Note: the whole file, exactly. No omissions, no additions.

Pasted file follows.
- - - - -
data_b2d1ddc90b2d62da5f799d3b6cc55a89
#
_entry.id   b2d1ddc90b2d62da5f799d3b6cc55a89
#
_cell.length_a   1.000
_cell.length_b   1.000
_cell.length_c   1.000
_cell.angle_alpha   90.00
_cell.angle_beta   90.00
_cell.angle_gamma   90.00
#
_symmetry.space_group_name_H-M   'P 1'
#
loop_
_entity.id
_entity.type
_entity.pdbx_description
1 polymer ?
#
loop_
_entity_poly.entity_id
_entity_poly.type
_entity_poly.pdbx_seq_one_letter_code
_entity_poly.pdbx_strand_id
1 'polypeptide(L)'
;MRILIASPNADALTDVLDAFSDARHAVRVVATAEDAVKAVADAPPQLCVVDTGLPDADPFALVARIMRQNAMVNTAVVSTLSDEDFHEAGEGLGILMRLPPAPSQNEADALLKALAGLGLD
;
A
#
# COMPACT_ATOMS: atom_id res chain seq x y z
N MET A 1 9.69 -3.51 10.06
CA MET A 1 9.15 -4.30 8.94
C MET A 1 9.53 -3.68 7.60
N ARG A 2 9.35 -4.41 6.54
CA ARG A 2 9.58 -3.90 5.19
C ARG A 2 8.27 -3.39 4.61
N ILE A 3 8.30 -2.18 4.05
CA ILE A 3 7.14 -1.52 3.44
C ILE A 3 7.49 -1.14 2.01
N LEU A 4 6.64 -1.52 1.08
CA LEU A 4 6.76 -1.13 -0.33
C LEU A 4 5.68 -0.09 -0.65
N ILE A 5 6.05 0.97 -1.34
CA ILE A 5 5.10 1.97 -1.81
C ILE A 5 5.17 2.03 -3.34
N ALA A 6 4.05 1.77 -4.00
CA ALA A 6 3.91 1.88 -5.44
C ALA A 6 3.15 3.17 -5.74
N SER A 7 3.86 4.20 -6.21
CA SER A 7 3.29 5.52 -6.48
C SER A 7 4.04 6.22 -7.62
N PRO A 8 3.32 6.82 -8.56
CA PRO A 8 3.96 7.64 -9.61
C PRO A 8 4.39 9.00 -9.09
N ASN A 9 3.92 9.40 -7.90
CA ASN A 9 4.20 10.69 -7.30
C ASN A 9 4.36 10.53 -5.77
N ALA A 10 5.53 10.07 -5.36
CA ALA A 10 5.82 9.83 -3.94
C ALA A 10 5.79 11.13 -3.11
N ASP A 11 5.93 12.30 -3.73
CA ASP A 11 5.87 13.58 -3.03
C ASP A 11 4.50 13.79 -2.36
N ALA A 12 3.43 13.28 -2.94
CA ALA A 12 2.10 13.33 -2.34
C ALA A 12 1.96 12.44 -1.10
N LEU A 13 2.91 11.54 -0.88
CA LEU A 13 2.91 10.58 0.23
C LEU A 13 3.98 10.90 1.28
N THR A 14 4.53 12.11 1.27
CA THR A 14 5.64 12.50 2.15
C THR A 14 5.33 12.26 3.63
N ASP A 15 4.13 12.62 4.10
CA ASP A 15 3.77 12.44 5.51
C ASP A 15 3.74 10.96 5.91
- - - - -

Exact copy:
data_b2d1ddc90b2d62da5f799d3b6cc55a89
#
_entry.id   b2d1ddc90b2d62da5f799d3b6cc55a89
#
_cell.length_a   1.000
_cell.length_b   1.000
_cell.length_c   1.000
_cell.angle_alpha   90.00
_cell.angle_beta   90.00
_cell.angle_gamma   90.00
#
_symmetry.space_group_name_H-M   'P 1'
#
loop_
_entity.id
_entity.type
_entity.pdbx_description
1 polymer ?
#
loop_
_entity_poly.entity_id
_entity_poly.type
_entity_poly.pdbx_seq_one_letter_code
_entity_poly.pdbx_strand_id
1 'polypeptide(L)'
;MRILIASPNADALTDVLDAFSDARHAVRVVATAEDAVKAVADAPPQLCVVDTGLPDADPFALVARIMRQNAMVNTAVVSTLSDEDFHEAGEGLGILMRLPPAPSQNEADALLKALAGLGLD
;
A
#
# COMPACT_ATOMS: atom_id res chain seq x y z
N MET A 1 9.69 -3.51 10.06
CA MET A 1 9.15 -4.30 8.94
C MET A 1 9.53 -3.68 7.60
N ARG A 2 9.35 -4.41 6.54
CA ARG A 2 9.58 -3.90 5.19
C ARG A 2 8.27 -3.39 4.61
N ILE A 3 8.30 -2.18 4.05
CA ILE A 3 7.14 -1.52 3.44
C ILE A 3 7.49 -1.14 2.01
N LEU A 4 6.64 -1.52 1.08
CA LEU A 4 6.76 -1.13 -0.33
C LEU A 4 5.68 -0.09 -0.65
N ILE A 5 6.05 0.97 -1.34
CA ILE A 5 5.10 1.97 -1.81
C ILE A 5 5.17 2.03 -3.34
N ALA A 6 4.05 1.77 -4.00
CA ALA A 6 3.91 1.88 -5.44
C ALA A 6 3.15 3.17 -5.74
N SER A 7 3.86 4.20 -6.21
CA SER A 7 3.29 5.52 -6.48
C SER A 7 4.04 6.22 -7.62
N PRO A 8 3.32 6.82 -8.56
CA PRO A 8 3.96 7.64 -9.61
C PRO A 8 4.39 9.00 -9.09
N ASN A 9 3.92 9.40 -7.90
CA ASN A 9 4.20 10.69 -7.30
C ASN A 9 4.36 10.53 -5.77
N ALA A 10 5.53 10.07 -5.36
CA ALA A 10 5.82 9.83 -3.94
C ALA A 10 5.79 11.13 -3.11
N ASP A 11 5.93 12.30 -3.73
CA ASP A 11 5.87 13.58 -3.03
C ASP A 11 4.50 13.79 -2.36
N ALA A 12 3.43 13.28 -2.94
CA ALA A 12 2.10 13.33 -2.34
C ALA A 12 1.96 12.44 -1.10
N LEU A 13 2.91 11.54 -0.88
CA LEU A 13 2.91 10.58 0.23
C LEU A 13 3.98 10.90 1.28
N THR A 14 4.53 12.11 1.27
CA THR A 14 5.64 12.50 2.15
C THR A 14 5.33 12.26 3.63
N ASP A 15 4.13 12.62 4.10
CA ASP A 15 3.77 12.44 5.51
C ASP A 15 3.74 10.96 5.91